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It’s time for my monthly sunspot update. On Sunday NOAA posted its monthly update of the solar cycle, covering sunspot activity for February 2018. Below the fold is my annotated version of that graph.
Sunspot activity in February continued the low activity seen in November, December, and January, with November 2017 still the most inactive month for sunspots since the middle of 2009. In fact, the low activity we are seeing now is somewhat comparable to the low activity seen during the ramp down to solar minimum in the first half of 2008. By the end of that year we had hit solar minimum, the deepest and longest in a hundred years, suggesting that we might even hit solar minimum before the end of this year. That would have this happen at least a year earlier than all predictions.
The graph above has been modified to show the predictions of the solar science community. The green curves show the community’s two original predictions from April 2007, with half the scientists predicting a very strong maximum and half predicting a weak one. The red curve is their revised May 2009 prediction.
Overall, this solar cycle appears to be the weakest in more than a century. As noted at this link, “most scientists currently alive have never seen such a weak cycle.” The article at the link outlines the numerous indicators that support this, outside of sunspots, including radio flux, proton events, flares, and geomagnetic disturbances.
A look at the graph above shows this as well. The red and green lines show the predictions of the solar science community. Actual activity has never come close to matching any of these predictions. The ramp up started later then every prediction, never got as active as any prediction predicted, and started ramp down sooner than expected. Right now, if solar minimum happens in 2018, this solar cycle will only be ten years long, one of the shortest solar cycles on record.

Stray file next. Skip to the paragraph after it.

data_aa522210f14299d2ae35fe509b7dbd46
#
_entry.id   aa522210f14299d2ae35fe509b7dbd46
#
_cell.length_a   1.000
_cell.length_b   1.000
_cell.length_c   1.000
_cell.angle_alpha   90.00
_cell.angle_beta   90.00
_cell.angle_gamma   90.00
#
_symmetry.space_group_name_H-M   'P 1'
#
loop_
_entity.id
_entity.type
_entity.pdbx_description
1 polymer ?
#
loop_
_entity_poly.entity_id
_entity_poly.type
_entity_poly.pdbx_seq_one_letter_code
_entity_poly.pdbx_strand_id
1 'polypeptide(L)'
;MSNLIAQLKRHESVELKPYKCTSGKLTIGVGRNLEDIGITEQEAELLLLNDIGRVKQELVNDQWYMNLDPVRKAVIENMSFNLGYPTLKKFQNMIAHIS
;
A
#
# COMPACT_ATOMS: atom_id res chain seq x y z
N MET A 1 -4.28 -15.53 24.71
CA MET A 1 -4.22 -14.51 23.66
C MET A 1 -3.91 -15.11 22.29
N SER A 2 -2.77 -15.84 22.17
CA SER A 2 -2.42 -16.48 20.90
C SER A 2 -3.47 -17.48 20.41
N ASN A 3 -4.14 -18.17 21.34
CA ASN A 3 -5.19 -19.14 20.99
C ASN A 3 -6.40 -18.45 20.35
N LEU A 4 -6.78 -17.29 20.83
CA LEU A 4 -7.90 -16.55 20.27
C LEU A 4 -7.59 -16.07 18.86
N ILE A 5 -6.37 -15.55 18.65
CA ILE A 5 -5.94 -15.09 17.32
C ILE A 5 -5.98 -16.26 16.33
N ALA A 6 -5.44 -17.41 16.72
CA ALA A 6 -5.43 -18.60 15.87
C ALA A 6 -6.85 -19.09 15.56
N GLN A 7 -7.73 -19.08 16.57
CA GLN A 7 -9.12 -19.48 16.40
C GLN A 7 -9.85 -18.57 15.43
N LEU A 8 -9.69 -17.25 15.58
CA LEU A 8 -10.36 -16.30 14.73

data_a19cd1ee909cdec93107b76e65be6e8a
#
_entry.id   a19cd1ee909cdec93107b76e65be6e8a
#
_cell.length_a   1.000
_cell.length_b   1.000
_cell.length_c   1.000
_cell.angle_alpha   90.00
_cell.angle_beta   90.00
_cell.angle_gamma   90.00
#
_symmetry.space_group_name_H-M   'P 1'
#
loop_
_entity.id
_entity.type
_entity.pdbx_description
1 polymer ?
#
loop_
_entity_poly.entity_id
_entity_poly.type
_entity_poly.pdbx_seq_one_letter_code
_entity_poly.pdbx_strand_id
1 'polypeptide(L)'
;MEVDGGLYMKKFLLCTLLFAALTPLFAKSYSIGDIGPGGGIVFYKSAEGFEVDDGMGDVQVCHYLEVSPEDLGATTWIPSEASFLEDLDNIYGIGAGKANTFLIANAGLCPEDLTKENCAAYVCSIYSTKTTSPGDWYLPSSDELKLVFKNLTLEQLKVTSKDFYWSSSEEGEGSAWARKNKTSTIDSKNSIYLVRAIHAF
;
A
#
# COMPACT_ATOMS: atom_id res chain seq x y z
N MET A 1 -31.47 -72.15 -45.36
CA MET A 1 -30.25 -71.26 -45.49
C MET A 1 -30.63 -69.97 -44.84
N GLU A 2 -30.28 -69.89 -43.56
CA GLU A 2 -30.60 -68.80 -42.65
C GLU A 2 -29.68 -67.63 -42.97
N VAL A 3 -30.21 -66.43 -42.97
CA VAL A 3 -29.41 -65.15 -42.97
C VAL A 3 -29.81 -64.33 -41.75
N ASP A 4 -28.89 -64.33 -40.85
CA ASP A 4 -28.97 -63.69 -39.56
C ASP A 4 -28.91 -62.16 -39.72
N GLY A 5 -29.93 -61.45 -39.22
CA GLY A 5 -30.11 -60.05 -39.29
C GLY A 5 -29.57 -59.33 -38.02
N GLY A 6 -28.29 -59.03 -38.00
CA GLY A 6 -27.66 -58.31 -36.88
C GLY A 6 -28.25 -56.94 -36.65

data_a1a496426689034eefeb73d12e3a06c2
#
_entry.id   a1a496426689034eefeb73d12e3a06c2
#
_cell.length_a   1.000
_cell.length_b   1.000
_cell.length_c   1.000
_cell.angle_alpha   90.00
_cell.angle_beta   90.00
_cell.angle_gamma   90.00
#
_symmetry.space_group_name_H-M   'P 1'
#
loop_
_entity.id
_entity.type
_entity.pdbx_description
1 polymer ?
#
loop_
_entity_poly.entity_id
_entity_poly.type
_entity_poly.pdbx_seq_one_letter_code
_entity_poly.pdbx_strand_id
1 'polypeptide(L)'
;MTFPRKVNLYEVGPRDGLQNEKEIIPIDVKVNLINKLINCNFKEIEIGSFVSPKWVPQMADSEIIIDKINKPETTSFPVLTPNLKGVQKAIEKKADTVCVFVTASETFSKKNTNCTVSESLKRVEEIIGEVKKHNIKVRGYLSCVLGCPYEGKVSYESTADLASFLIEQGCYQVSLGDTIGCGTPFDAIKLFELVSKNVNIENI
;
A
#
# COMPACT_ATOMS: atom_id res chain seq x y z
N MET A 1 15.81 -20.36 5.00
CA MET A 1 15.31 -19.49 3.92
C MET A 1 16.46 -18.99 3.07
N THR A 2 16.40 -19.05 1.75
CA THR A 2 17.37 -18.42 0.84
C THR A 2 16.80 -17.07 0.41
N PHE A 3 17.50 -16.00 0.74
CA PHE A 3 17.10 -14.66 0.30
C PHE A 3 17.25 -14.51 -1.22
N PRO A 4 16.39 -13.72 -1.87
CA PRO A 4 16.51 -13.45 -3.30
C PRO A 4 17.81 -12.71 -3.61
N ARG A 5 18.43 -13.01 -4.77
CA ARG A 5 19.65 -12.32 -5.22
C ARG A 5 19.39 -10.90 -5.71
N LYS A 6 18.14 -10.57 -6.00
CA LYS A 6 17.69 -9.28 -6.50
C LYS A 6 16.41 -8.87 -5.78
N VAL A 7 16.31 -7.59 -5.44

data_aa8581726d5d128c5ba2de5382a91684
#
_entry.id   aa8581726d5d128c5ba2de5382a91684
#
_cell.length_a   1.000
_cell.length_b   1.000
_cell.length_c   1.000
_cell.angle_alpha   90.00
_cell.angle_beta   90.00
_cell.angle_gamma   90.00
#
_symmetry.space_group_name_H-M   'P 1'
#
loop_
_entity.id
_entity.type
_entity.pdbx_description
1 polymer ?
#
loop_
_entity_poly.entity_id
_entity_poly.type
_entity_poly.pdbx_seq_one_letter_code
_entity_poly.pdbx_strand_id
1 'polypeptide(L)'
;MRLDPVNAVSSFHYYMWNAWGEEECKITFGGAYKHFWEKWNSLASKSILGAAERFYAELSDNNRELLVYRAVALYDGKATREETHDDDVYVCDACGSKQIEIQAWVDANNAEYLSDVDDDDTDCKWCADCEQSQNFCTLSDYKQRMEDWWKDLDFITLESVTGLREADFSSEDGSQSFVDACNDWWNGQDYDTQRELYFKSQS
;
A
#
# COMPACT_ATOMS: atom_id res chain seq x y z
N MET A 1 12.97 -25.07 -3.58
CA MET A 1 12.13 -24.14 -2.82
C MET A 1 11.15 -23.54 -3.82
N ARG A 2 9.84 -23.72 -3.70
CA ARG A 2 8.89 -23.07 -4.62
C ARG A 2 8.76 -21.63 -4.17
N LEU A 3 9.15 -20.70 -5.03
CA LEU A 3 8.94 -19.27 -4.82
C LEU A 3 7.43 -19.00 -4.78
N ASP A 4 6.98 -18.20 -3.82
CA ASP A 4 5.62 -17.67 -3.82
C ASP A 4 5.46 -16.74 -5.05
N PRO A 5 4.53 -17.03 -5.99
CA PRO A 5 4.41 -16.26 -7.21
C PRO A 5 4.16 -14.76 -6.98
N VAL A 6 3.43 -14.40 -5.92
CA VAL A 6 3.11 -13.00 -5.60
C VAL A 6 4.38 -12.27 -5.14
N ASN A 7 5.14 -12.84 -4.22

Historically, all past short solar cycles were also very active solar cycles, so having a short but weak cycle would also be unprecedented.
None of this might happen. As I noted in my update last month, a close look at the previous ramp down in 2007 and 2008 shows that when activity became this weak, the ramp down slows. It could be that the Sun will remain in this wimpy state for at least another year before sunspot activity ceases.
Regardless, the low sunspot activity at this time continues to suggest that the next maximum will also be weak, and might even not come at all, as some solar scientists have proposed. Instead, we might be heading toward another Grand Minimum, with no significant sunspots for decades.
Will that Grand Minimum produce cold weather worldwide, as it appears to have happened during the last Grand Minimum in the 1600s? At present scientists do not have a clear link between that lack of sunspot activity and the cold weather that dominated the climate at that time, creating what some scientists dub the Little Ice Age. One link might be cosmic rays. During minimum more cosmic rays hit the upper atmosphere, and research at CERN has suggested that the cosmic rays can interact with atmospheric water and produce more clouds, thus cooling the planet.
This remains unproven however. More important, we have never had the opportunity to study the Sun with our modern satellite instrumentation during a Grand Minimum. The knowledge we could gain will be priceless in helping reduce the vast uncertainties that presently dominate the solar, climate, and astronomical fields.